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Michael Adams is the president of the Environics Institute and author of Could It Happen Here? Canada in the Age of Trump and Brexit. Ratna Omidvar is an independent senator for Ontario and distinguished visiting professor at Ryerson University.

Maxime Bernier has argued that multiculturalism is a divisive policy that encourages Canadians to identify with their own “tribes” at the expense of their wider society. But there’s abundant evidence that, far from dividing Canadians into factions and hyphenated identities, multiculturalism (or “interculturalism” in Quebec) actually encourages belonging, participation and integration. Critically, it does this by treating all Canadians – not just immigrants – as part of the country’s multicultural fabric (with the exception of the 5 per cent of people in Canada who are Indigenous, few of whom would see themselves as part of the multicultural experiment).

Let’s clarify our terms. “Multiculturalism” refers to a specific policy framework with a history – it was adopted in 1971 – and a budget. The 2018 federal budget allocated $23-million for “multiculturalism” programs over the next two years, primarily the development of a national anti-racism strategy and support for community groups working to help newcomers integrate. That sum is a fraction of 1 per cent of the total federal budget expenditures of about $338-billion.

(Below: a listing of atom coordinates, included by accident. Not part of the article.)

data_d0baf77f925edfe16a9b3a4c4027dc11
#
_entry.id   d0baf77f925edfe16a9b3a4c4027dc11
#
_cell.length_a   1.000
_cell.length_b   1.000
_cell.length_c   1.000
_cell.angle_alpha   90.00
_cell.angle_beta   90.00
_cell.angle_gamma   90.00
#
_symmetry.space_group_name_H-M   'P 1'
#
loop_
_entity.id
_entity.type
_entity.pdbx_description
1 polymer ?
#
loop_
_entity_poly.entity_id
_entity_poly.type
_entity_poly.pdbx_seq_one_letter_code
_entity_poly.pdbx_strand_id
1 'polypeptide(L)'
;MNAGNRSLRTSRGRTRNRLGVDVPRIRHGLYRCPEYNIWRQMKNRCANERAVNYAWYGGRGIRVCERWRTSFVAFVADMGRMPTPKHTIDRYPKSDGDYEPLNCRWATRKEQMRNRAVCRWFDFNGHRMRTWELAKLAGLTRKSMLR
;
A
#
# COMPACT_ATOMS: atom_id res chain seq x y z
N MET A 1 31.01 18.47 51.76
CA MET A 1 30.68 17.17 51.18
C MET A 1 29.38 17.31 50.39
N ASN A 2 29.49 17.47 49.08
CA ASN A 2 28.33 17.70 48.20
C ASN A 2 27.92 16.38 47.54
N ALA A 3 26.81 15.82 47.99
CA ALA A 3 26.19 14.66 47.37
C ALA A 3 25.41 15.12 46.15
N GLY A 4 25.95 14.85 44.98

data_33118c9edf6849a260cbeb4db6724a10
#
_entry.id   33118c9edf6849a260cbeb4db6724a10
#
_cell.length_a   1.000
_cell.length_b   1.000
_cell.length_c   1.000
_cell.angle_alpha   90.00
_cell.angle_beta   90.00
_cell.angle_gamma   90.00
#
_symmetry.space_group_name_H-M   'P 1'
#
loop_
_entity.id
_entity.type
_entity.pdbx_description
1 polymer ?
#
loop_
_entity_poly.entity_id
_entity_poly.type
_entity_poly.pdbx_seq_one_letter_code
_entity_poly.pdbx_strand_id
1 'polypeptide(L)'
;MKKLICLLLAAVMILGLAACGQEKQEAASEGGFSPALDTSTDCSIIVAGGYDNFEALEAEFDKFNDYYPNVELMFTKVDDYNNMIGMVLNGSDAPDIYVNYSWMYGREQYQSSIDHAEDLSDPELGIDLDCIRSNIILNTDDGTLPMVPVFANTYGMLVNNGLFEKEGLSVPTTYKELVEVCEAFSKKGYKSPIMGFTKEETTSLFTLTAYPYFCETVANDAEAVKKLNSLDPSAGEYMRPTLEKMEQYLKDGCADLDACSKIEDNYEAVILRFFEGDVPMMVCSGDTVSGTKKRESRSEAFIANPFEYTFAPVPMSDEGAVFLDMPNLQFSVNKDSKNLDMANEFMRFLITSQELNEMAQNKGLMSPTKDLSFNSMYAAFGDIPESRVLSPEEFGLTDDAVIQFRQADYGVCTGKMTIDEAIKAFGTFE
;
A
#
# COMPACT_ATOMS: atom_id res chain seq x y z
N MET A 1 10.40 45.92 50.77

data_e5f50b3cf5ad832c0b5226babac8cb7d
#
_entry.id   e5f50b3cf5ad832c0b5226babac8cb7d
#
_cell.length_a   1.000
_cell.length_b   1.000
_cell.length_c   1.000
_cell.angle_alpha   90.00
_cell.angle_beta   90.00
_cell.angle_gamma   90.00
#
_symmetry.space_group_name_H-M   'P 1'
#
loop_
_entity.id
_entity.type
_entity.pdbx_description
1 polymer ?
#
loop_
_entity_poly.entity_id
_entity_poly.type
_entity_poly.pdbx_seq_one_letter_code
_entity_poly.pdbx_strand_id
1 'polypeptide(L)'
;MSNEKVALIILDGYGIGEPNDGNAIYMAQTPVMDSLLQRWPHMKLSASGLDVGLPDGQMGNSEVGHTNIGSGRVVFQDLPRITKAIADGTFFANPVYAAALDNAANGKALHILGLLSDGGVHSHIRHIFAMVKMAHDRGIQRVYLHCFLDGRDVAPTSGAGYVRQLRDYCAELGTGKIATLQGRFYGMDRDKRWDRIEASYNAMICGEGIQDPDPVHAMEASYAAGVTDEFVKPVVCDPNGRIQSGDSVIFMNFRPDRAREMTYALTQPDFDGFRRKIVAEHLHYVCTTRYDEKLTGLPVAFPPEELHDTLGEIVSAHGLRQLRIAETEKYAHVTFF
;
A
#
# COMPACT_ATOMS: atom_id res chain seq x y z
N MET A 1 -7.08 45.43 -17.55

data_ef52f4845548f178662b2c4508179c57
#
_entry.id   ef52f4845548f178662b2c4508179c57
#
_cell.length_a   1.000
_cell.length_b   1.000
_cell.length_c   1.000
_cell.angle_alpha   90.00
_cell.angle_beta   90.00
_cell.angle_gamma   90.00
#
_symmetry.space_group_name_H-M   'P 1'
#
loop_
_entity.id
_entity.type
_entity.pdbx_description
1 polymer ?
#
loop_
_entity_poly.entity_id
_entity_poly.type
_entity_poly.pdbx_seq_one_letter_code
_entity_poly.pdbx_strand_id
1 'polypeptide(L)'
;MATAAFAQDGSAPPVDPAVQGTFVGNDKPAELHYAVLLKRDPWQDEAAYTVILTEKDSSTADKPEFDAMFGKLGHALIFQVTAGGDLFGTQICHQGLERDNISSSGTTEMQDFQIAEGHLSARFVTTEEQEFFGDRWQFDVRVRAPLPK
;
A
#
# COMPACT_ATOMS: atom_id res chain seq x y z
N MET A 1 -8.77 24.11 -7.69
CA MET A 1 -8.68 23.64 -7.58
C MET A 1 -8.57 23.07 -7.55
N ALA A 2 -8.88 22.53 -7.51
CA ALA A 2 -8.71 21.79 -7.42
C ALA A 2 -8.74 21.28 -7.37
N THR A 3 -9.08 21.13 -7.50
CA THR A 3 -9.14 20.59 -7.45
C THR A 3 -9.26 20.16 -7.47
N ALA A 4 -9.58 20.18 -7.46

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But multiculturalism is also something less concrete and more powerful: it’s a sensibility that millions of Canadians have adopted as they navigate diversity in daily life in their communities.

We believe that in most places the sensibility of multiculturalism boils down to two key elements. One is simple respect for diversity of race, ethnicity, culture and religion: the sense that diversity is normal, not a problem to be solved. The other is acceptance of the idea that integration works best when it works both ways: Newcomers should do their best to adapt, and those who came before have a role to play in creating environments that support that integration. You can’t integrate into a group that refuses to accept you or treat you fairly.

The idea of multiculturalism pervades Canadian institutions: public schools, neighbourhoods, workplaces, civic life and politics. And this is true far beyond Canada’s three largest cities. Resource jobs have drawn tens of thousands of newcomers to smaller centres in Alberta and Saskatchewan; Atlantic Canada has been courting settlement aggressively; and the Northwest Territories recently recorded its largest-ever immigrant inflow. As communities across Canada become more diverse, they begin to draw on the formal practices and informal habits that constitute day-to-day multiculturalism.